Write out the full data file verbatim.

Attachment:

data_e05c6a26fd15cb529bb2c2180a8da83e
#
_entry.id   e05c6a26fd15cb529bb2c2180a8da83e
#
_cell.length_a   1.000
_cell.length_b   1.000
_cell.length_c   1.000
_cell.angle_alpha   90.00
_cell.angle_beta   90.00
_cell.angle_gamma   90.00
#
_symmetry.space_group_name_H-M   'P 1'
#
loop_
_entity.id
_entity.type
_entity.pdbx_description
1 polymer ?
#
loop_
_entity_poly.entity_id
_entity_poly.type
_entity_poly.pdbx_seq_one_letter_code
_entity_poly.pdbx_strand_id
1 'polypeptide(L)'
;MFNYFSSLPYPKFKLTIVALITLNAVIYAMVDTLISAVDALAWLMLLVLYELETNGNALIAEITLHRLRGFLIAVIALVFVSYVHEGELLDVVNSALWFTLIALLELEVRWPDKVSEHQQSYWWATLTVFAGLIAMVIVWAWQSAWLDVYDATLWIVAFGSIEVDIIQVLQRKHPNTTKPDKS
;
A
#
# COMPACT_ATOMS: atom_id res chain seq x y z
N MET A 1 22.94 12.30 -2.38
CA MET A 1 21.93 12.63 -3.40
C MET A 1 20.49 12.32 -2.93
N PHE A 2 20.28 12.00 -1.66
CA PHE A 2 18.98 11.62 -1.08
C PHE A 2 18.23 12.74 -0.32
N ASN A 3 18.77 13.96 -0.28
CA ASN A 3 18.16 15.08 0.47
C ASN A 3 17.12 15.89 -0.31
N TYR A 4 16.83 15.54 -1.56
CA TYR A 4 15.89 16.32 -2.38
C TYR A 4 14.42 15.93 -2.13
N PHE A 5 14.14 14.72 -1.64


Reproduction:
data_e05c6a26fd15cb529bb2c2180a8da83e
#
_entry.id   e05c6a26fd15cb529bb2c2180a8da83e
#
_cell.length_a   1.000
_cell.length_b   1.000
_cell.length_c   1.000
_cell.angle_alpha   90.00
_cell.angle_beta   90.00
_cell.angle_gamma   90.00
#
_symmetry.space_group_name_H-M   'P 1'
#
loop_
_entity.id
_entity.type
_entity.pdbx_description
1 polymer ?
#
loop_
_entity_poly.entity_id
_entity_poly.type
_entity_poly.pdbx_seq_one_letter_code
_entity_poly.pdbx_strand_id
1 'polypeptide(L)'
;MFNYFSSLPYPKFKLTIVALITLNAVIYAMVDTLISAVDALAWLMLLVLYELETNGNALIAEITLHRLRGFLIAVIALVFVSYVHEGELLDVVNSALWFTLIALLELEVRWPDKVSEHQQSYWWATLTVFAGLIAMVIVWAWQSAWLDVYDATLWIVAFGSIEVDIIQVLQRKHPNTTKPDKS
;
A
#
# COMPACT_ATOMS: atom_id res chain seq x y z
N MET A 1 22.94 12.30 -2.38
CA MET A 1 21.93 12.63 -3.40
C MET A 1 20.49 12.32 -2.93
N PHE A 2 20.28 12.00 -1.66
CA PHE A 2 18.98 11.62 -1.08
C PHE A 2 18.23 12.74 -0.32
N ASN A 3 18.77 13.96 -0.28
CA ASN A 3 18.16 15.08 0.47
C ASN A 3 17.12 15.89 -0.31
N TYR A 4 16.83 15.54 -1.56
CA TYR A 4 15.89 16.32 -2.38
C TYR A 4 14.42 15.93 -2.13
N PHE A 5 14.14 14.72 -1.64